For Immediate Release July 27, 2017
Amazon Will Destroy More Jobs Than It Could Ever Create
As Jeff Bezos becomes the richest person in the world, it’s clear Amazon’s retail monopoly benefits him above all others.
WASHINGTON, D.C. — Marc Perrone, president of the United Food and Commercial Workers International Union (UFCW), which represents over one million retail workers, released the following statement in response to Amazon’s claims of hiring 50,000 new warehouse workers:
“While Amazon claims they’re creating 50,000 new jobs, they conveniently ignore how their business model, in addition to offering brutal working conditions inside their warehouses, will destroy tens of thousands – if not millions – of retail jobs through automation.
“Amazon is a retail monopoly that threatens every corner of our nation’s economy. Left unchecked, it will eradicate jobs, small businesses, and countless American retailers across the nation.
“Sadly, while Jeff Bezos may revel in becoming the richest man in the world, his business and company will be responsible for pushing countless people into poverty. The question now is this: Will America’s leaders have the courage to speak out against the Amazon monopoly, or will they remain silent?”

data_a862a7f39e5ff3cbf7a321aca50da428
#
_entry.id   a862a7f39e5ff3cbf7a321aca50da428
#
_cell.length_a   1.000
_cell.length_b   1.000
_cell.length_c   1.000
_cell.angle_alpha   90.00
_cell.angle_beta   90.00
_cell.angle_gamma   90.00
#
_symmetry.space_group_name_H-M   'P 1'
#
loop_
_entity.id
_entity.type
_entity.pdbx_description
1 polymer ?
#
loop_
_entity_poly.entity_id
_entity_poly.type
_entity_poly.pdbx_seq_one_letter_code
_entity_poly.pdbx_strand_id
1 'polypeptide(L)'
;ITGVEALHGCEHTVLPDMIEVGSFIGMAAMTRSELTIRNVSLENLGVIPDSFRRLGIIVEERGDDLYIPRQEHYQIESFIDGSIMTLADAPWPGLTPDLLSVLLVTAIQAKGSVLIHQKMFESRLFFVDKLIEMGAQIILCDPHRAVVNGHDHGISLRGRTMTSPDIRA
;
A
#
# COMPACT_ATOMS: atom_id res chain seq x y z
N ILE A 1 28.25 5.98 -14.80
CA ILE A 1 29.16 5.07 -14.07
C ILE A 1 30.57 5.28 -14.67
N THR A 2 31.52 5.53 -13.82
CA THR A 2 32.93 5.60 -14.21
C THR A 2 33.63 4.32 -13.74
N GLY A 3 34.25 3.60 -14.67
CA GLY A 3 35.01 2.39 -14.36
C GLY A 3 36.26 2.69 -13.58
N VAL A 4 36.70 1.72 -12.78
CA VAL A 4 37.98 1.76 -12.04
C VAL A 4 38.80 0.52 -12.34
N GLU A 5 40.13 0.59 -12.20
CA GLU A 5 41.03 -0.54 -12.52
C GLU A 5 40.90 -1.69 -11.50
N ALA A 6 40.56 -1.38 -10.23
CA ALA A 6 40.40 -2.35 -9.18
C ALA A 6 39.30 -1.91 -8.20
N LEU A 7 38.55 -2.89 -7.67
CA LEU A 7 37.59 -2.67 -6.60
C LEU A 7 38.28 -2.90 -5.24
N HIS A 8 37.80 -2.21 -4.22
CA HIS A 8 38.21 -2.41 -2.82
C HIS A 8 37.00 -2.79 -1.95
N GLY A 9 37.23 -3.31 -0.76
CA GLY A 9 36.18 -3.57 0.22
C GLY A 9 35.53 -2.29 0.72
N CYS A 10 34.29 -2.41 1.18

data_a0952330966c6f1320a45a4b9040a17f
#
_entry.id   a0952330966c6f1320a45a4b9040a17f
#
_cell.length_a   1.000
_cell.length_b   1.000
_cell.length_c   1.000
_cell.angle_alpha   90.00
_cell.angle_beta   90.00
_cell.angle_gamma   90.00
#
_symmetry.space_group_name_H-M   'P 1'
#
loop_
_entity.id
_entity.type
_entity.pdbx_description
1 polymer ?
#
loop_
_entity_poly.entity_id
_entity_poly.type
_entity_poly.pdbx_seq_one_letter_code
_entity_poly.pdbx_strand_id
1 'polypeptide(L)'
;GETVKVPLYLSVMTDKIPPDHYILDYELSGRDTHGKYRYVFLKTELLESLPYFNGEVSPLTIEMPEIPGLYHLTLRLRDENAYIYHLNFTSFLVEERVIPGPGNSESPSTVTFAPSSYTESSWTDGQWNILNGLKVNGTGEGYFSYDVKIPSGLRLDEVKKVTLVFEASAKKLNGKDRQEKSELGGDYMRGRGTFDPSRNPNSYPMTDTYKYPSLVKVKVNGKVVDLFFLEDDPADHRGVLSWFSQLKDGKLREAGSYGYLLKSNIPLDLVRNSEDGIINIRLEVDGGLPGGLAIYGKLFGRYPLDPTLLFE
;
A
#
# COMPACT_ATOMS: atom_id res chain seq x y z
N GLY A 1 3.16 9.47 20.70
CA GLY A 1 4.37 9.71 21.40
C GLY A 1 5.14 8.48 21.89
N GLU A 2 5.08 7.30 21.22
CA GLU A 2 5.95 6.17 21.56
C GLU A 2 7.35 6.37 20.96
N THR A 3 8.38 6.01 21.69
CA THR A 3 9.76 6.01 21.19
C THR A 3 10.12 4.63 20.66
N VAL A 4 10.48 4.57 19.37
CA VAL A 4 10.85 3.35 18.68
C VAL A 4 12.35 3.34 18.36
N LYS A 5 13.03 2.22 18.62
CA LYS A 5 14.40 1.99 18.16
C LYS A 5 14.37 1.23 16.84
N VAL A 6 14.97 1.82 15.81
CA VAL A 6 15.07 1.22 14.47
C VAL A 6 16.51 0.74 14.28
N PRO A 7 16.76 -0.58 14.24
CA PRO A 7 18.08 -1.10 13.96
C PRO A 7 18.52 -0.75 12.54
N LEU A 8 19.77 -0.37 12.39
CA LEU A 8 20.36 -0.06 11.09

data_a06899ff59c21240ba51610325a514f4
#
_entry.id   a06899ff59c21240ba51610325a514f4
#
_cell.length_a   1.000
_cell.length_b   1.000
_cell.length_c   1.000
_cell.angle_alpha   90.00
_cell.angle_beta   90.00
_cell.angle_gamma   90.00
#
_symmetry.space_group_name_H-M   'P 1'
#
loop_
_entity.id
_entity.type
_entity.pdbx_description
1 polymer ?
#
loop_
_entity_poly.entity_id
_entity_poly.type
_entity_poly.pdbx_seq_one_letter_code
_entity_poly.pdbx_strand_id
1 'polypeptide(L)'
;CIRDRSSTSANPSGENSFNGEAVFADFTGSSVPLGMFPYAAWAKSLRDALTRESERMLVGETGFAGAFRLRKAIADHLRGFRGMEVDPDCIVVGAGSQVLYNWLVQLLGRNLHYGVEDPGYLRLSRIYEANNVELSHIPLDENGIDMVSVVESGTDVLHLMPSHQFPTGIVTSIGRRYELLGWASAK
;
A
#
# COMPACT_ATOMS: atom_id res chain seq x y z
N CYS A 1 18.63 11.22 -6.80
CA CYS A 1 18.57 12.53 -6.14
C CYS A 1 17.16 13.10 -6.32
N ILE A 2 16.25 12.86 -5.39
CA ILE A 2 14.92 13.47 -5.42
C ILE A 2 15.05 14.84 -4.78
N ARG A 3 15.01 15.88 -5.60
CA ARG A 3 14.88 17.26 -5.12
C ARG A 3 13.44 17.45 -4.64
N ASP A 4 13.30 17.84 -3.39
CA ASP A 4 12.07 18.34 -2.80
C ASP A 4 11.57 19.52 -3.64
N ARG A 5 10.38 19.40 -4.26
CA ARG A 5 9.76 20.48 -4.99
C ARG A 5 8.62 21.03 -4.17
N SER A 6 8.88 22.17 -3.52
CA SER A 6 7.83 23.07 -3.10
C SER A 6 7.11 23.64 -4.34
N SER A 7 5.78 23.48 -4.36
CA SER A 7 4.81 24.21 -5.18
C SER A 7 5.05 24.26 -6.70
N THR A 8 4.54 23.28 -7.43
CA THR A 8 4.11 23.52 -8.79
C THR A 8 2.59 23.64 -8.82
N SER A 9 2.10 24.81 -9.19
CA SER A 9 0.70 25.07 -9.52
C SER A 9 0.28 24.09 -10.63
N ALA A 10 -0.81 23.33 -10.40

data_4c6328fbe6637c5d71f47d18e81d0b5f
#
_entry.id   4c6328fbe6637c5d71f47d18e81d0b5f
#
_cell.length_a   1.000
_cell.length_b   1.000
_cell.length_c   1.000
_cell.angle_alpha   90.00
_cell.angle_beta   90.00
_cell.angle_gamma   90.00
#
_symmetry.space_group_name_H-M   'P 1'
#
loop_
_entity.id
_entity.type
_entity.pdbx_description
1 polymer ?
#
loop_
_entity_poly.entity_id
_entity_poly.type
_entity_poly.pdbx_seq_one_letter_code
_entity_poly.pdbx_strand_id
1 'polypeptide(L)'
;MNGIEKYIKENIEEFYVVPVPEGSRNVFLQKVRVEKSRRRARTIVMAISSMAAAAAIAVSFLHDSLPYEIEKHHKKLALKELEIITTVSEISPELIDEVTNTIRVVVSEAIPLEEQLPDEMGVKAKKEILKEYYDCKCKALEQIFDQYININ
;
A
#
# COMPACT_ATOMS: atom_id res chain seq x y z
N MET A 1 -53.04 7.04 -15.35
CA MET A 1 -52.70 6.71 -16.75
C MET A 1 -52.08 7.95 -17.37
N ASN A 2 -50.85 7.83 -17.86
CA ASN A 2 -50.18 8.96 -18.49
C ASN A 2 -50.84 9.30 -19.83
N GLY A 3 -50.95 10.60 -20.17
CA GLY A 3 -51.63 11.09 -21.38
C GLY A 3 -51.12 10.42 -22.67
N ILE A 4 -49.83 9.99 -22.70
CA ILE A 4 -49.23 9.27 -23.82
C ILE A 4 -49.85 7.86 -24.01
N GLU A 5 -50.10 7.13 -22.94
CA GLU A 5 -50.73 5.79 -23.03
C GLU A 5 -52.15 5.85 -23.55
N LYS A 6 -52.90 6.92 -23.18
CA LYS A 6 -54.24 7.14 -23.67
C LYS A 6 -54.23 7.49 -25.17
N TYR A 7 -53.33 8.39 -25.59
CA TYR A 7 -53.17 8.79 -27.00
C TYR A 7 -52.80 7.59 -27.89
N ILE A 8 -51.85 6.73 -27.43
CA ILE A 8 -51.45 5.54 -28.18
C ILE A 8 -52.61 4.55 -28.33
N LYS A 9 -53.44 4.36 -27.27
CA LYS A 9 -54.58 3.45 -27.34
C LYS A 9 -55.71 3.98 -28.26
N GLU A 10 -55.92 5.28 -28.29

- Public filings show that Amazon played a large role in eliminating more than 50,000 jobs in recent years from Staples, Office Depot, and Best Buy.
- MarketWatch estimated that Amazon’s dominant growth could cause as many as 1.5 million retail jobs to be lost within five years.
- An investigation from ProPublica showed that Amazon routinely favored their own, more expensive listings, or Amazon-made products, over those from smaller sellers.
The UFCW is the largest private sector union in the United States, representing 1.3 million professionals and their families in grocery stores, meatpacking, food processing, retail shops and other industries.
Our members help put food on our nation’s tables and serve customers in all 50 states, Canada and Puerto Rico. Learn more about the UFCW at www.ufcw.org.